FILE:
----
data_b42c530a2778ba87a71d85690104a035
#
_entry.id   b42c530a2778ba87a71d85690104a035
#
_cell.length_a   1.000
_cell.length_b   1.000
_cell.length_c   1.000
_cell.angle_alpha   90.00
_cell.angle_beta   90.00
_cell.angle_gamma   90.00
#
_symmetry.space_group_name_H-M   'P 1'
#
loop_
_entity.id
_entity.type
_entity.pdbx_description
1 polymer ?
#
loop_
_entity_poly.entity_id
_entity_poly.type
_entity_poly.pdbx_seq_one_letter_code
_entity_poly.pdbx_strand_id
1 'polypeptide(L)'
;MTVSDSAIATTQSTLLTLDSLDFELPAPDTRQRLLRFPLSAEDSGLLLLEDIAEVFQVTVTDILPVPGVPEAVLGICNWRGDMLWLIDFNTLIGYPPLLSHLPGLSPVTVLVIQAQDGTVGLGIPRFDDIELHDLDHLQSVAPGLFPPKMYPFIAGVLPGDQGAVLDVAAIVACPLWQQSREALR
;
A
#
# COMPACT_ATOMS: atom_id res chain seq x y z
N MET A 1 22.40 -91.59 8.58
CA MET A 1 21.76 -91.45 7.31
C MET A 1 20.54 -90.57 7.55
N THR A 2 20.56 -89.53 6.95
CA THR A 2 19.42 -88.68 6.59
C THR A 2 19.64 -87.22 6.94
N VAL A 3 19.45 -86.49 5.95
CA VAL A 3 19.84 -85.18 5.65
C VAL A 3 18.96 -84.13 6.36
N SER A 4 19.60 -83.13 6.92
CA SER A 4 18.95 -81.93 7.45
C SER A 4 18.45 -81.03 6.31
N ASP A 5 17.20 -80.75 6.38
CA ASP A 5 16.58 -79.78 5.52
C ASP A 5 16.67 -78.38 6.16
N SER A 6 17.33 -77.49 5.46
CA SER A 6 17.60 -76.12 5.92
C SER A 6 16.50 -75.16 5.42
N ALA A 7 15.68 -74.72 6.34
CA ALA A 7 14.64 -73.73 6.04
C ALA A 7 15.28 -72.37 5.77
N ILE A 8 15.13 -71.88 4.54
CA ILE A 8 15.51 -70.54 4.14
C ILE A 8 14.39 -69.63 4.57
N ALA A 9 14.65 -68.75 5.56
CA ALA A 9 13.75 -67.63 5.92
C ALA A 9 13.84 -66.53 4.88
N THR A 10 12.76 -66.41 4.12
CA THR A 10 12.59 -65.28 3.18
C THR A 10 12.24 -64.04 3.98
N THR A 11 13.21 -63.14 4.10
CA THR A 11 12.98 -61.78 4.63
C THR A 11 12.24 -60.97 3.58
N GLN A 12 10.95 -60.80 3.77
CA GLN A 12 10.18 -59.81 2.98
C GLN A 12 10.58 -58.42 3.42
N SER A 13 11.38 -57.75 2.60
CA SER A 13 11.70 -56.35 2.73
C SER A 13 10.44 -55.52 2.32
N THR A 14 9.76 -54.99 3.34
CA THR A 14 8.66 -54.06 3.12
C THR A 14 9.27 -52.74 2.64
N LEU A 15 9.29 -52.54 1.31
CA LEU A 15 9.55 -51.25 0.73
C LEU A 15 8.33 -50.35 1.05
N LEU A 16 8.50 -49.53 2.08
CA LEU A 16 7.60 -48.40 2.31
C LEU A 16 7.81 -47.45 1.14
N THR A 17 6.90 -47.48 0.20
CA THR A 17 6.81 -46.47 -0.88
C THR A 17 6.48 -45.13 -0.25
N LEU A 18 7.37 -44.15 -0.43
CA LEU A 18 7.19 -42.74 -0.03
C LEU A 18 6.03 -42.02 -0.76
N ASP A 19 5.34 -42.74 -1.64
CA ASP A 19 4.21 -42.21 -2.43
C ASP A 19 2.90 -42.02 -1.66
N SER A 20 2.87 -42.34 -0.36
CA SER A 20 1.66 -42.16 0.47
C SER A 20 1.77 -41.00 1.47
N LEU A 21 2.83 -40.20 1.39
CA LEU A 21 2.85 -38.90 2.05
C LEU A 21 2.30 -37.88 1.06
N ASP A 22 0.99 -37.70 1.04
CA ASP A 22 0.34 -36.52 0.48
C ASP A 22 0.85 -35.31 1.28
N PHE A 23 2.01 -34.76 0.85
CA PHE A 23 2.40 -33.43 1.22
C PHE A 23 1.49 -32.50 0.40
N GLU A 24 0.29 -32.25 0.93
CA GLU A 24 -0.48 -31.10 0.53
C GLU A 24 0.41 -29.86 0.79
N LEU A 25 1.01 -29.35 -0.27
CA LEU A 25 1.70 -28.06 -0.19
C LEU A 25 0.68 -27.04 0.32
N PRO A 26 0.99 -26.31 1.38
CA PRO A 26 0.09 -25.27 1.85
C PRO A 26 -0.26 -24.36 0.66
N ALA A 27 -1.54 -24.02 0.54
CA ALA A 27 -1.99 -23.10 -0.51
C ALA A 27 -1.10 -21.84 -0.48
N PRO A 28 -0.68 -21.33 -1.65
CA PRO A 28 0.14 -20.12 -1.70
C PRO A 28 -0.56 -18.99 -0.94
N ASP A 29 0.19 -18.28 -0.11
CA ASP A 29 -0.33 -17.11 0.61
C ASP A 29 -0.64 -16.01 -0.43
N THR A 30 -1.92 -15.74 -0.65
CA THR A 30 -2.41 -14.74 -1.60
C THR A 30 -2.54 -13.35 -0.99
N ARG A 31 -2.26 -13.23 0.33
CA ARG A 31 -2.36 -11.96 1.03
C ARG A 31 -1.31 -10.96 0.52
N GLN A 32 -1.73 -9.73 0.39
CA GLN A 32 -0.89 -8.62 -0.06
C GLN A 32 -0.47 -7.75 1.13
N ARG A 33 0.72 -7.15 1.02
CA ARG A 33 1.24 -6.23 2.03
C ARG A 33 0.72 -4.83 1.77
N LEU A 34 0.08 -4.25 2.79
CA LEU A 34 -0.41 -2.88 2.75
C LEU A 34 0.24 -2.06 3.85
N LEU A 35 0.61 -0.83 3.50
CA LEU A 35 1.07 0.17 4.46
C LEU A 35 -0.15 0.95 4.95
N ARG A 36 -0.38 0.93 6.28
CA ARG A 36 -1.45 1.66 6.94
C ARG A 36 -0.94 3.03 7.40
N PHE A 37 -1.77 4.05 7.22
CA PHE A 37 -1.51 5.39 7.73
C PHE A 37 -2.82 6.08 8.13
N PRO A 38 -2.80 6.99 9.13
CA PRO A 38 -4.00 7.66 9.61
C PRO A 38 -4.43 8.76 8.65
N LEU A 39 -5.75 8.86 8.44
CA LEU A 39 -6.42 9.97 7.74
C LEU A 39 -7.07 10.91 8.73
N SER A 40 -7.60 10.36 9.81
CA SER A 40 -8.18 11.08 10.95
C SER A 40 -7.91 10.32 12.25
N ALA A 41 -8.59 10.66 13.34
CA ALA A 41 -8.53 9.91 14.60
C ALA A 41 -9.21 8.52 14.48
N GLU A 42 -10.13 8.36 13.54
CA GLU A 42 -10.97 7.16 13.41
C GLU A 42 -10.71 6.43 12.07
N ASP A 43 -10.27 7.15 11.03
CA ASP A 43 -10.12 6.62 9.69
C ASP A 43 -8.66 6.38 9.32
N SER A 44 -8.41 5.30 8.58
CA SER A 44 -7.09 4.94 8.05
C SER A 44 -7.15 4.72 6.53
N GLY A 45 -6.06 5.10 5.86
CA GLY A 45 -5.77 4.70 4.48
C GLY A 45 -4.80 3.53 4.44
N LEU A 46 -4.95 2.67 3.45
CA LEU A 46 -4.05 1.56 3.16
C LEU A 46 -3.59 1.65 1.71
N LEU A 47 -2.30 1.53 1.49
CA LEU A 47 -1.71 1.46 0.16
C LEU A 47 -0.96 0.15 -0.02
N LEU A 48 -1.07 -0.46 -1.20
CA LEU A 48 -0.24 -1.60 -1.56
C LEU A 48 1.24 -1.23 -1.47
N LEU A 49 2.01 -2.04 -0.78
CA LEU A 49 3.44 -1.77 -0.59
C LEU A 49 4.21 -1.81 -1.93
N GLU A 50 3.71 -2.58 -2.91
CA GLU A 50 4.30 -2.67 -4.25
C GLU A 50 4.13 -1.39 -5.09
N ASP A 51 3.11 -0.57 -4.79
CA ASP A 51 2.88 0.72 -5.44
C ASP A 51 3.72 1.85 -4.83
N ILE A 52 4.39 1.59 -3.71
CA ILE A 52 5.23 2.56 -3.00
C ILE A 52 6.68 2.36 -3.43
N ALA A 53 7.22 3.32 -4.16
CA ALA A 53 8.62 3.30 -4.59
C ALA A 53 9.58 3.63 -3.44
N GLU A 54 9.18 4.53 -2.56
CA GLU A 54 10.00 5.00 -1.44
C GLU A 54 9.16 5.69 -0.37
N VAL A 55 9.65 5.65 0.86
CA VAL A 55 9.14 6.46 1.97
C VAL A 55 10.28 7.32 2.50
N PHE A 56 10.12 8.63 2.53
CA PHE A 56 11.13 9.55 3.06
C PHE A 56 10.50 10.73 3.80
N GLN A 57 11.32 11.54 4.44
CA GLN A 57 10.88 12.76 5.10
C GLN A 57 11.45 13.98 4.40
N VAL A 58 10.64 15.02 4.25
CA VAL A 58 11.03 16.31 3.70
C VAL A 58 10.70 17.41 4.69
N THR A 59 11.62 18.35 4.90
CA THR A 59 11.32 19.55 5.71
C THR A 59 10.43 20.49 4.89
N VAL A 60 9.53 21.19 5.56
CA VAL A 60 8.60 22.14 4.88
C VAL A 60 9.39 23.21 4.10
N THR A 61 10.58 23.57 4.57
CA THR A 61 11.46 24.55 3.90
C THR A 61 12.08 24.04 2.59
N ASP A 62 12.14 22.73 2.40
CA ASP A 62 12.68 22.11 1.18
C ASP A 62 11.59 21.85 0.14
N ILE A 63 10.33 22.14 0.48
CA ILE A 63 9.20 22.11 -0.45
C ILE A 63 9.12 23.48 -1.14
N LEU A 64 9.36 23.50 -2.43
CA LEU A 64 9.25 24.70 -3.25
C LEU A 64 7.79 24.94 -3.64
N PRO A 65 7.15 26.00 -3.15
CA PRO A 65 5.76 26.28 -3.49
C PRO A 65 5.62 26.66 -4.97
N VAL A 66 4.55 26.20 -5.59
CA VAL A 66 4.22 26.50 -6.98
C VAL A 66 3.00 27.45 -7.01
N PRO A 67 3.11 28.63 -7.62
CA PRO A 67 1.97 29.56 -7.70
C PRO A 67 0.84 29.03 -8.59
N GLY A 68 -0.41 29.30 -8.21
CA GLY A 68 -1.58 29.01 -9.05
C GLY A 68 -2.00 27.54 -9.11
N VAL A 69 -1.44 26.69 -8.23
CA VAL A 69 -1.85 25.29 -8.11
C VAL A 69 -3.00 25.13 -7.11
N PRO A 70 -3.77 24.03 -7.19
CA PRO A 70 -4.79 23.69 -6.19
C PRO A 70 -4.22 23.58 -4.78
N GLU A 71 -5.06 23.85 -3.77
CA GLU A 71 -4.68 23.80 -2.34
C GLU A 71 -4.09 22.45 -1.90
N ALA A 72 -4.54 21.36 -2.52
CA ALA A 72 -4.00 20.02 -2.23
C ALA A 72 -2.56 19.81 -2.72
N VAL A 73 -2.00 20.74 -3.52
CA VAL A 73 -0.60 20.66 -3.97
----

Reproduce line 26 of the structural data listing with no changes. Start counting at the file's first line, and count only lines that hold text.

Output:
;MTVSDSAIATTQSTLLTLDSLDFELPAPDTRQRLLRFPLSAEDSGLLLLEDIAEVFQVTVTDILPVPGVPEAVLGICNWRGDMLWLIDFNTLIGYPPLLSHLPGLSPVTVLVIQAQDGTVGLGIPRFDDIELHDLDHLQSVAPGLFPPKMYPFIAGVLPGDQGAVLDVAAIVACPLWQQSREALR